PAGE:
Free short story vending machines delight commuters

‘Short story stations’ in Canary Wharf print one- three- and five-minute reads on demand

“Every single day,” says Paresh Raichura, “I’m on the lookout for something new to read.” On his hour-long commute to Canary Wharf, where he works for the Financial Ombudsman, he picks up Time Out or a local paper or the freesheet Metro, but says: “I’ve stopped reading all the long novels I used to read.”


He shrugs. “Too long. Lack of time. Once you start, you can’t stop.”

And so he is delighted by a new initiative close to his workplace where, at the push of a button, he is delivered a bitesize short story, printed on to a long spool of paper, that takes no more than a few minutes to read.

“I’m old-fashioned, I like something to hold in my hands,” he says approvingly, looking at the scrolls. He has printed off one each of the one-, three- and five-minute stories offered by the new fiction vending machine, “just to test them out”.

There can’t be many people who feel they need more things to command their time and attention. But for those who do feel insufficiently entertained, distracted or assailed, the Canary Wharf estate has installed three “short story stations” in the shopping malls and green spaces around the commercial district.

Books are too long, the development offers by way of explanation, citing research that more than a third of Britons have abandoned a novel or nonfiction work in the past year. Give us a something that we can read in the time it takes to hum a pop song, goes the logic, and we might actually make it to the end.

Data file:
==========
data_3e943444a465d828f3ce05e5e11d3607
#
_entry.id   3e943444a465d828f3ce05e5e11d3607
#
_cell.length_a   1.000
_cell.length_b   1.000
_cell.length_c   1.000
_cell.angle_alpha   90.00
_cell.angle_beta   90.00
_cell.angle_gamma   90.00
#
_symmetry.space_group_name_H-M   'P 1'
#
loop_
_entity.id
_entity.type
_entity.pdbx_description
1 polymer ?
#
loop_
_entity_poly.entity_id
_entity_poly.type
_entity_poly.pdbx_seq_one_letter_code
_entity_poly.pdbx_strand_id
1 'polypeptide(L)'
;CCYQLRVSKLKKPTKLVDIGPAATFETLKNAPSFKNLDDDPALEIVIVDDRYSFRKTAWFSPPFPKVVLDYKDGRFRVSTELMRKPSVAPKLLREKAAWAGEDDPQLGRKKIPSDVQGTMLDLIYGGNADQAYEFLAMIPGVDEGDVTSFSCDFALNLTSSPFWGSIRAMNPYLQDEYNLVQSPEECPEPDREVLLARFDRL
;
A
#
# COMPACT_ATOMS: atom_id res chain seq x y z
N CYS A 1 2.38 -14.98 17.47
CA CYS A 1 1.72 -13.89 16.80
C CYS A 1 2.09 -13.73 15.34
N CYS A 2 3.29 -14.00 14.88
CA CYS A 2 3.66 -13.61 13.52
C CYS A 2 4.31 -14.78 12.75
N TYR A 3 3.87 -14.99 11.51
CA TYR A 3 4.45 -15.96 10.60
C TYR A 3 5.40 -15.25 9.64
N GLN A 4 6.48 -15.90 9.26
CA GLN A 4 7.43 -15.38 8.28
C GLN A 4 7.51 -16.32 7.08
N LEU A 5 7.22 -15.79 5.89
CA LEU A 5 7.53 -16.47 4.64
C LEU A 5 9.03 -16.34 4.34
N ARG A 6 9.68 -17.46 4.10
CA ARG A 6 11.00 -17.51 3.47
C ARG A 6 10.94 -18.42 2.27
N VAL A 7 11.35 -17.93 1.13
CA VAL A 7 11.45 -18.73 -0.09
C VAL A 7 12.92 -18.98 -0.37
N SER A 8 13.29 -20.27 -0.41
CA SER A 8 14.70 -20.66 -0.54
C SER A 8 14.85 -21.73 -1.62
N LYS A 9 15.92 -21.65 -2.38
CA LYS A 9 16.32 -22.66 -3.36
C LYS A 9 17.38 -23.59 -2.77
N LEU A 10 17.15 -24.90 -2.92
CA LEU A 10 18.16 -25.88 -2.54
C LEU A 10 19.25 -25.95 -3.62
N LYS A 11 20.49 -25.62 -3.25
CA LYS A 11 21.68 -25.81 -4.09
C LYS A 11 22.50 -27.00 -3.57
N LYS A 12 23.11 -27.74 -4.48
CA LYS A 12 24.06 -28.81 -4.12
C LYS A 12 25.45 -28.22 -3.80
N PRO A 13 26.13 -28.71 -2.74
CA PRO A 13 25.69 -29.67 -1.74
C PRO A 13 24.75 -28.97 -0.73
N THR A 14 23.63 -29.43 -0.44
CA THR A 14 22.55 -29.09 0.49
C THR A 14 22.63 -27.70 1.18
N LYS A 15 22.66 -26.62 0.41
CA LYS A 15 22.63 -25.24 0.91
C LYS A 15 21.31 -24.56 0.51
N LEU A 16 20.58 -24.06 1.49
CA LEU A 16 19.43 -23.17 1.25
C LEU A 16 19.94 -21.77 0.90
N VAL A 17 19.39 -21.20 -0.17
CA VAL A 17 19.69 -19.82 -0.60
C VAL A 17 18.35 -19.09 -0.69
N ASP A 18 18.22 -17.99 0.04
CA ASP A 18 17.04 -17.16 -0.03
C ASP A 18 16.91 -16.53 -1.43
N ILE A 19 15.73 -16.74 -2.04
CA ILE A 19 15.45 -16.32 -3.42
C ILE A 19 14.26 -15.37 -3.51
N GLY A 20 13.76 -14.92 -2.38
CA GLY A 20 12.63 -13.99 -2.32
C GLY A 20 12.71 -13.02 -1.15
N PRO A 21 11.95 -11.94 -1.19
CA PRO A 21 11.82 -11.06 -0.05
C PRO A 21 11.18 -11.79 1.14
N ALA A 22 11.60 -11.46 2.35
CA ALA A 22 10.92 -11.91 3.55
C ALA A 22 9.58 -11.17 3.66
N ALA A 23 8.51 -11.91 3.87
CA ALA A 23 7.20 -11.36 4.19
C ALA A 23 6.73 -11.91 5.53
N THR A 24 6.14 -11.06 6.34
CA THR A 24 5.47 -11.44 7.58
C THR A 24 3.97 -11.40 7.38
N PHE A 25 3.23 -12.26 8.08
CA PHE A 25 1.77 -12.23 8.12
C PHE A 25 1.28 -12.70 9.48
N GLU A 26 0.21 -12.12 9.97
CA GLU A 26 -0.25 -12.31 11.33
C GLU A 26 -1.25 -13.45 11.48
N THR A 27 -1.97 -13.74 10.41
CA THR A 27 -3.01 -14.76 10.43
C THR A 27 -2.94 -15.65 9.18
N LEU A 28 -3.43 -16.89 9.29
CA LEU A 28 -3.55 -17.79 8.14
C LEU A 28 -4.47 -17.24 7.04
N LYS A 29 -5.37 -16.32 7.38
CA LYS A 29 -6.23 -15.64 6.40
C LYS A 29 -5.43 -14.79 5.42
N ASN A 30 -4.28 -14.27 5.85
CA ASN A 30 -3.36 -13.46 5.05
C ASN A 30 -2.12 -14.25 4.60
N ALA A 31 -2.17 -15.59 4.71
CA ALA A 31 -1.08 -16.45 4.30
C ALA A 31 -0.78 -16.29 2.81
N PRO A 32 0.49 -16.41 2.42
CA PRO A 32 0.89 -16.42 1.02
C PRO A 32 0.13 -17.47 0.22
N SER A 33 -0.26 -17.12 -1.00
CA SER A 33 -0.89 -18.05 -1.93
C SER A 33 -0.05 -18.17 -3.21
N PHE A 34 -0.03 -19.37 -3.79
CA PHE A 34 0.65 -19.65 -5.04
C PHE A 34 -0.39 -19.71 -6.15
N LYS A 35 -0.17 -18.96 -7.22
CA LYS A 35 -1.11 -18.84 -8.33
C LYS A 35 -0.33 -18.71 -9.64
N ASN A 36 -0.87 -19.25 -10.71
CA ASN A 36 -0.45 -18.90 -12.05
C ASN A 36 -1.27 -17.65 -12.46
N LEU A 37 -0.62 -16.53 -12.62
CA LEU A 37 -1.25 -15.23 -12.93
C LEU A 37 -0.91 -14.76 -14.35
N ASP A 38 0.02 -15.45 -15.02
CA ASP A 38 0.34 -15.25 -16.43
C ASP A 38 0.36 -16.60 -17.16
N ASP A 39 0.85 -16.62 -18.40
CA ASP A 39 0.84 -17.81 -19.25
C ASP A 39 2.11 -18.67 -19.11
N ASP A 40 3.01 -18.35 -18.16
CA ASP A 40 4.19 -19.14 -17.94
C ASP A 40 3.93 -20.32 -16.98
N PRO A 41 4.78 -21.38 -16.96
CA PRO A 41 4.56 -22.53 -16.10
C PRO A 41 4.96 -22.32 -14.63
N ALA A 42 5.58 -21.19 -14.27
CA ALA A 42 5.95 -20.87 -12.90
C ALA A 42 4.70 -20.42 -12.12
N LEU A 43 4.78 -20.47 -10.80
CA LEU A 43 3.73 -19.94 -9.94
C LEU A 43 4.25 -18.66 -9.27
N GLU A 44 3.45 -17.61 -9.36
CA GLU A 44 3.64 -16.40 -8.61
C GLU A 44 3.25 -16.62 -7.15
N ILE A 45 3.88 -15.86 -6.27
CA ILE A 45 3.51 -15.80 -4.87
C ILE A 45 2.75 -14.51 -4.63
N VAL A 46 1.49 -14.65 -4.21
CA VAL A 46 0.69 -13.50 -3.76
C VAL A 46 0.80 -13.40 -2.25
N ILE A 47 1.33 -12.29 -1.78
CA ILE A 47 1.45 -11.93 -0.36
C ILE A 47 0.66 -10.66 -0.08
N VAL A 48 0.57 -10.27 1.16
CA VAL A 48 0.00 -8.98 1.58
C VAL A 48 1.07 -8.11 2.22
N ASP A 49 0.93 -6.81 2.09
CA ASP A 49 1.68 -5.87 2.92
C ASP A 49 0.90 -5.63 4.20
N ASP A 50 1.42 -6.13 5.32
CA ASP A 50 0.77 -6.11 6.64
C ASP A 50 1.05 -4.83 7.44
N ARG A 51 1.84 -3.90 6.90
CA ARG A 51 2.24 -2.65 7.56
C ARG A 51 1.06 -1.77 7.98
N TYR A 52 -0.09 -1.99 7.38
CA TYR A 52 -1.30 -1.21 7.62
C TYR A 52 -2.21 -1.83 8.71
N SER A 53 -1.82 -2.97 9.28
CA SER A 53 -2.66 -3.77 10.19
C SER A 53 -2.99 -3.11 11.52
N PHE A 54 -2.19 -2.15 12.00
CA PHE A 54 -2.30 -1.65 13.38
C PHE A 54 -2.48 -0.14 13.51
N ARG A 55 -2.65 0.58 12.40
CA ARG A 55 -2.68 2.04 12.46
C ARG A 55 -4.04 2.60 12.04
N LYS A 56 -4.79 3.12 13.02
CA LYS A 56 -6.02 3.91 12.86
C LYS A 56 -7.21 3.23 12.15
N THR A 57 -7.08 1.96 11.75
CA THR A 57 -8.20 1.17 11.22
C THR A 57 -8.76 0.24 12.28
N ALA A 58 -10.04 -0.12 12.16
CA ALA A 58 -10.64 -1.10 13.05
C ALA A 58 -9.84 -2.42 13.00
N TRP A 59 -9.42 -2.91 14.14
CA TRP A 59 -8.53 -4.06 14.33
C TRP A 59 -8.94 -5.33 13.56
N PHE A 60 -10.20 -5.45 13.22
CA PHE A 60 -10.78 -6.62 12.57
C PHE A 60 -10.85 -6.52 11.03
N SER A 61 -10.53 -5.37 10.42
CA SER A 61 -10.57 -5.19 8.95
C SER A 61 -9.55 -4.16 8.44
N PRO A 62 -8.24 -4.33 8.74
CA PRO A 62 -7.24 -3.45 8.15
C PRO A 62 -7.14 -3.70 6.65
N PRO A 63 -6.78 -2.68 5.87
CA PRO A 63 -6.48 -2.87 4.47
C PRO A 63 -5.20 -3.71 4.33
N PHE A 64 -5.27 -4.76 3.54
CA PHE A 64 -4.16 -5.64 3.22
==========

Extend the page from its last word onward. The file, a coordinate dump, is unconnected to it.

And to judge by the reaction of early morning commuters this week, they might be on to something – though the fact that the stories are free and print off in a few seconds undoubtedly helps.

A short story vending machine in Canary Wharf station.
A short story vending machine in Canary Wharf station. Photograph: Sarah Lee/The Guardian

“I think it’s cool – just to get people reading,” says Babita Bismal, who works in the finance department at JP Morgan and commutes from north London.

Couldn’t we just read books or magazines – perhaps even newspapers?

As it happens, Bismal has both in her bag for her journey home. But, she says: “I have children, and I can see them getting addicted to their phones. I’m almost encouraging them to watch TV instead.” She has printed off a five-minute story – Alight in the Storm by Thierry Covolo – and will try it on her 12- and 17-year-olds later.

It is a sentiment echoed by other commuters, who express almost relief to have something to distract them from their handsets. (“I do agree that there’s a bit too much Instagram and not enough Waterstones,” says Charlie Wild, a financial software developer.)

“I love reading,” says Sam Rankin, a receptionist and trainee barber, “but it’s so nice to have something on a piece of paper, something tangible. These days everything is on a phone.” She has printed off a one-minute story, a (very) brief whodunnit called The Death of Mr Robinson that has been specially commissioned for the project from novelist Anthony Horowitz.

Will she read it on the way home? “Probably on my lunchbreak actually. I’ll come back to get a five-minute one later. To read when I get a bit more time.”


Esther Addley

The GuardianTramp

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